See if you can relate to this scenario.
Jackson and Anisha were in the middle of a disagreement.
With arms crossed and tears in her eyes, Anisha said, ‘You are hurting our relationship! You keep telling me you’ll cut back on work, but it never seems to happen. At least not for long.’
Jackson shot back, ‘You don’t understand all the pressure I’m under. Everyone else there works even more than I do. I’m trying, but it’s not that easy…’
Anisha interrupted him. ‘I’m sure it isn’t, but you didn’t marry your job. You married me. I don’t feel like I even know you anymore.’
‘Look, I told you, I’m trying’, Jackson said, rolling his eyes then staring blankly out the window. ‘I took you out for dinner just last week. I didn’t do any work last weekend. But it’s never enough for you.’
And on and on it went.
If you were trying to help this couple, where would you start?
Maybe you would begin by challenging Jackson on setting – and keeping – boundaries at work. Or maybe you would try to help Anisha acknowledge the efforts Jackson was making.
You wouldn’t be wrong.
So many of the challenges couples experience in communication revolve around the content of their communication. What is actually being said.
The content of Jackson and Anisha’s argument centered around Jackson’s work life, and how that was impacting their marriage.
But if I were trying to help them, I wouldn’t start there.
While they do need to resolve this issue, the way Jackson and Anisha go about it is far more important to the long-term success of their marriage.
The process of communication involves body language, gestures, attitudes and everything besides what is actually said. This is just as – if not more so – important for couples than what they actually say.
And yet, in the midst of tension or disagreements, we can focus on content and using it to prove we are right. We can win the argument and lose the war – and slowly lose the love and allegiance of the person we love the most.
When Anisha interrupts Jackson, and when he rolls his eyes at her, they are communicating powerfully. Without words. And damaging their relationship further.
It’s important for them to recognize this, to explore what’s underneath this harmful pattern, and to seek God’s help in developing new, constructive patterns that are both honest and loving.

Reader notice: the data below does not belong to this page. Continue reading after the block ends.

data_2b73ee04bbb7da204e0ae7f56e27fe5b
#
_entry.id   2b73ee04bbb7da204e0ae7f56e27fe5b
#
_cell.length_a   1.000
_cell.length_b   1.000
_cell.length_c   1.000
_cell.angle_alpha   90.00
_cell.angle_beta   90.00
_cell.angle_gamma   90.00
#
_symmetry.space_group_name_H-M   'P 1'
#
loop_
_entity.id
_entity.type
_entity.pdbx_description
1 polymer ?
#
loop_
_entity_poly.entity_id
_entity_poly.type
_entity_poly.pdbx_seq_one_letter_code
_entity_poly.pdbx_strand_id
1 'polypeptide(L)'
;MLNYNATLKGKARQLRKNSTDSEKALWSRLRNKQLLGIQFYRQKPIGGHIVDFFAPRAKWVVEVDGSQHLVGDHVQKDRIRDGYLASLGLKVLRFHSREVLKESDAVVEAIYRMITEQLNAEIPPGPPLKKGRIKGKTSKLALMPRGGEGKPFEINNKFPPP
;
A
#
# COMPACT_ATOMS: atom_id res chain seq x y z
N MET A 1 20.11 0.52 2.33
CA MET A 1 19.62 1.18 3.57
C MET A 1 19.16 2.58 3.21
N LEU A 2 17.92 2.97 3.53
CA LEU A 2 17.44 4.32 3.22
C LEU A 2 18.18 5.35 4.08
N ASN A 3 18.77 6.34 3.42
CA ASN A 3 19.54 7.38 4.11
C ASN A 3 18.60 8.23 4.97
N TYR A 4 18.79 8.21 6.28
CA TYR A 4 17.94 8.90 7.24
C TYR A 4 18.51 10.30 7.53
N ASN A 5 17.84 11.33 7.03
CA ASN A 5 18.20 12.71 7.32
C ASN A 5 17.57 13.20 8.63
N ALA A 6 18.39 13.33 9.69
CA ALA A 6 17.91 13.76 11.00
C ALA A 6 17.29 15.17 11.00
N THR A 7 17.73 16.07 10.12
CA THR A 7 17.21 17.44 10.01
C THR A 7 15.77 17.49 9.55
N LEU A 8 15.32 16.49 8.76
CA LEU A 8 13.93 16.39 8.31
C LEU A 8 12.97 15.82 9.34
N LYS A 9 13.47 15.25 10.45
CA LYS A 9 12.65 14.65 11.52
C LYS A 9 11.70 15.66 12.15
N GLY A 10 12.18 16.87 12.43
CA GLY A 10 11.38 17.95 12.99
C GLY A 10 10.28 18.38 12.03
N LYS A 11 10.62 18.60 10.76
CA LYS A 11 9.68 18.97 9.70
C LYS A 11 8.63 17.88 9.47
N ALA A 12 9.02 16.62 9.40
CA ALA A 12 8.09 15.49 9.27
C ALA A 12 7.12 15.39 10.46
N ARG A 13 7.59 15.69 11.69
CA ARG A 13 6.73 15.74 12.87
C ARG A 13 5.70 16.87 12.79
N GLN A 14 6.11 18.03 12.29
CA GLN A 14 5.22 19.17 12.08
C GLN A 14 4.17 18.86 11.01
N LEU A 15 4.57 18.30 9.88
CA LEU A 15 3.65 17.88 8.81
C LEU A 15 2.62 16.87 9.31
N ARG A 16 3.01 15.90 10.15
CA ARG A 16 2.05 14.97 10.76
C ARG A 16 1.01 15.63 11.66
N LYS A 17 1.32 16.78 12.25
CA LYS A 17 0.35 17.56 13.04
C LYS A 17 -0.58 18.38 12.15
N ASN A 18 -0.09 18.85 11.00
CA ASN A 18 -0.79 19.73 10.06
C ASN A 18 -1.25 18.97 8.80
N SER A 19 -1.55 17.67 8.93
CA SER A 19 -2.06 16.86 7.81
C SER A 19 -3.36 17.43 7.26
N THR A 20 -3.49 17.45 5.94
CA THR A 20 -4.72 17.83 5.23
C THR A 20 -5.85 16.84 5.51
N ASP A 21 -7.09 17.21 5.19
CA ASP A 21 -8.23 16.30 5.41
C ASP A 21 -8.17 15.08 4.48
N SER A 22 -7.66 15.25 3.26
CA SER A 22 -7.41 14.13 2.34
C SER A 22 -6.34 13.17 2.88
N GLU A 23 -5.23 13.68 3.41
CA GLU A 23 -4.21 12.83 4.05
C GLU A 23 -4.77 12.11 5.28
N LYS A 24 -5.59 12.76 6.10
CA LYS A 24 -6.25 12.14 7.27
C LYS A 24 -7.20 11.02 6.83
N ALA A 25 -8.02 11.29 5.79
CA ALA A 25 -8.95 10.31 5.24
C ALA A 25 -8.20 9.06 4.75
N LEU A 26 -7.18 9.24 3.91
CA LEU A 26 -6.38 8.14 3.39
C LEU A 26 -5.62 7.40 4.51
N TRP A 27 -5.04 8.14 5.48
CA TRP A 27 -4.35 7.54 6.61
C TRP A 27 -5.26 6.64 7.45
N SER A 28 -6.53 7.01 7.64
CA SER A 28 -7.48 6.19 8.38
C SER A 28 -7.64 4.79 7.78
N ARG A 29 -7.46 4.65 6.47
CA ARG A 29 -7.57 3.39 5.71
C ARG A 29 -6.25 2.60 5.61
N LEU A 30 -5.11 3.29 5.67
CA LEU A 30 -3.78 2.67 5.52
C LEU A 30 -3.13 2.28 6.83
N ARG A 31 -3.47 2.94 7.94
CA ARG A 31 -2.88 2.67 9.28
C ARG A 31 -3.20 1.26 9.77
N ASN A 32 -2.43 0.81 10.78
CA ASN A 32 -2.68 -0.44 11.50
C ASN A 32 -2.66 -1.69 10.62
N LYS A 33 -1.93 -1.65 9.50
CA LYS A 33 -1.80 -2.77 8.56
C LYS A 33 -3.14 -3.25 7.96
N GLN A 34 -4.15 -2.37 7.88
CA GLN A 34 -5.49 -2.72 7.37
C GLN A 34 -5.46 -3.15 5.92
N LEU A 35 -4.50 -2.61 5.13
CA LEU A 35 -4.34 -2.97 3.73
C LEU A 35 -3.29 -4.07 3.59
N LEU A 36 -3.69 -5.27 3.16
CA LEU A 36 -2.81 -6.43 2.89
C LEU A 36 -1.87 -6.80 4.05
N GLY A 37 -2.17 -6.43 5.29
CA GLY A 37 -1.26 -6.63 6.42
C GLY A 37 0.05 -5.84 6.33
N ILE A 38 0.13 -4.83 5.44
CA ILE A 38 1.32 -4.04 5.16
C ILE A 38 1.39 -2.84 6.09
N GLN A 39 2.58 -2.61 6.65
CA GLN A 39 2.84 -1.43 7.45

In other words, content and process are both important, and scripture encourages us to pay attention to both.
Look at 1 Peter 3:15, for example:
‘In your hearts honor Christ the Lord as holy, always being prepared to make a defense [that’s content] to anyone who asks you for a reason for the hope that is in you; yet do it with gentleness and respect [process].
Jesus, of course, was full of grace and truth. (John 1:14) He said true things in kind, loving ways.
While process and content both matter, though, process is often unseen and forgotten.
When couples learn to build healthy communication processes, the content of what they’re working through often (nearly) resolves itself.
Think about your relationship for a second.
- Pick an area of disagreement with your boy/girlfriend, fiance(e) or spouse. What is the content of your disagreement? What’s the disagreement about?
- Now think about the way (the process) you, as a couple, are communicating about that disagreement. What’s Christ-like and… not so Christ-like about it? (Think about both you and the other person.)
- Ask God for forgiveness for your role in any unhealthy communication patterns, and for a soft heart toward your spouse. If at all possible, seek your spouse’s forgiveness for your part, and see if you can open up a conversation about the way (process) you two are communicating. Let him/her know you’d like to start changing the way you have conversations like this, starting with you.
That may allow you to address the issue (content) itself, but that’s not the main point for now. If you can humbly acknowledge your role in conflicts, and let your spouse know you’d like to start changing the way (process) you communicate, you will be on a trajectory toward much healthier communication.
This is a lifelong journey, and I’m still working on it. But as my wife and I work on the way we communicate, we’ve seen some real victories that are allowing us to move forward in places we’ve been stuck.
I hope this insight will encourage and help you, too.
PS I’d like to give counselor Winston Smith, and psychiatrist Irvin Yalom, credit for putting me onto the need to pay attention to both content and process both in our relationships, and as we try to help others.